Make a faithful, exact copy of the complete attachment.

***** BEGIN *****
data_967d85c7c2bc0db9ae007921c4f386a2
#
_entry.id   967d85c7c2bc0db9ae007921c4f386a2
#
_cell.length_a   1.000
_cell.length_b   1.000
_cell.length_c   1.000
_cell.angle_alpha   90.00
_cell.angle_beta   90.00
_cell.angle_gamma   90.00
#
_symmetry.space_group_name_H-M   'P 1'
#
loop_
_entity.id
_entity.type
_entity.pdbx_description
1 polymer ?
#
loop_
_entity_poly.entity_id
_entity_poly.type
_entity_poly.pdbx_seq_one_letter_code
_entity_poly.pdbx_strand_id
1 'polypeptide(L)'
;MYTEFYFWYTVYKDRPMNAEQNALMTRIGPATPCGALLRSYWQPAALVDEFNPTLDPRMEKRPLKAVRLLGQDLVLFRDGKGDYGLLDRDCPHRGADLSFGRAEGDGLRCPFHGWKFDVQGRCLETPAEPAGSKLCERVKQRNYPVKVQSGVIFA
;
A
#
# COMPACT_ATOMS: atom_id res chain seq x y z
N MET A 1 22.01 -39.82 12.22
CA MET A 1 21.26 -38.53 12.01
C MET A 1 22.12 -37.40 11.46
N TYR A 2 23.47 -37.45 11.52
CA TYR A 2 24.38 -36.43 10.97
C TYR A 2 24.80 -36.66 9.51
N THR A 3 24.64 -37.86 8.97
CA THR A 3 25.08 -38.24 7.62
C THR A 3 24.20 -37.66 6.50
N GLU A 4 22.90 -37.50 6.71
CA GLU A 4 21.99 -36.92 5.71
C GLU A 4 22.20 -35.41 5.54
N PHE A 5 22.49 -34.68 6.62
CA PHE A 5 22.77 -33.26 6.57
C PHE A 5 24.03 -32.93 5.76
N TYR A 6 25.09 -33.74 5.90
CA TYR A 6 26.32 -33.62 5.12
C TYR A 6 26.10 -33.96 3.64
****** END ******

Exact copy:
data_967d85c7c2bc0db9ae007921c4f386a2
#
_entry.id   967d85c7c2bc0db9ae007921c4f386a2
#
_cell.length_a   1.000
_cell.length_b   1.000
_cell.length_c   1.000
_cell.angle_alpha   90.00
_cell.angle_beta   90.00
_cell.angle_gamma   90.00
#
_symmetry.space_group_name_H-M   'P 1'
#
loop_
_entity.id
_entity.type
_entity.pdbx_description
1 polymer ?
#
loop_
_entity_poly.entity_id
_entity_poly.type
_entity_poly.pdbx_seq_one_letter_code
_entity_poly.pdbx_strand_id
1 'polypeptide(L)'
;MYTEFYFWYTVYKDRPMNAEQNALMTRIGPATPCGALLRSYWQPAALVDEFNPTLDPRMEKRPLKAVRLLGQDLVLFRDGKGDYGLLDRDCPHRGADLSFGRAEGDGLRCPFHGWKFDVQGRCLETPAEPAGSKLCERVKQRNYPVKVQSGVIFA
;
A
#
# COMPACT_ATOMS: atom_id res chain seq x y z
N MET A 1 22.01 -39.82 12.22
CA MET A 1 21.26 -38.53 12.01
C MET A 1 22.12 -37.40 11.46
N TYR A 2 23.47 -37.45 11.52
CA TYR A 2 24.38 -36.43 10.97
C TYR A 2 24.80 -36.66 9.51
N THR A 3 24.64 -37.86 8.97
CA THR A 3 25.08 -38.24 7.62
C THR A 3 24.20 -37.66 6.50
N GLU A 4 22.90 -37.50 6.71
CA GLU A 4 21.99 -36.92 5.71
C GLU A 4 22.20 -35.41 5.54
N PHE A 5 22.49 -34.68 6.62
CA PHE A 5 22.77 -33.26 6.57
C PHE A 5 24.03 -32.93 5.76
N TYR A 6 25.09 -33.74 5.90
CA TYR A 6 26.32 -33.62 5.12
C TYR A 6 26.10 -33.96 3.64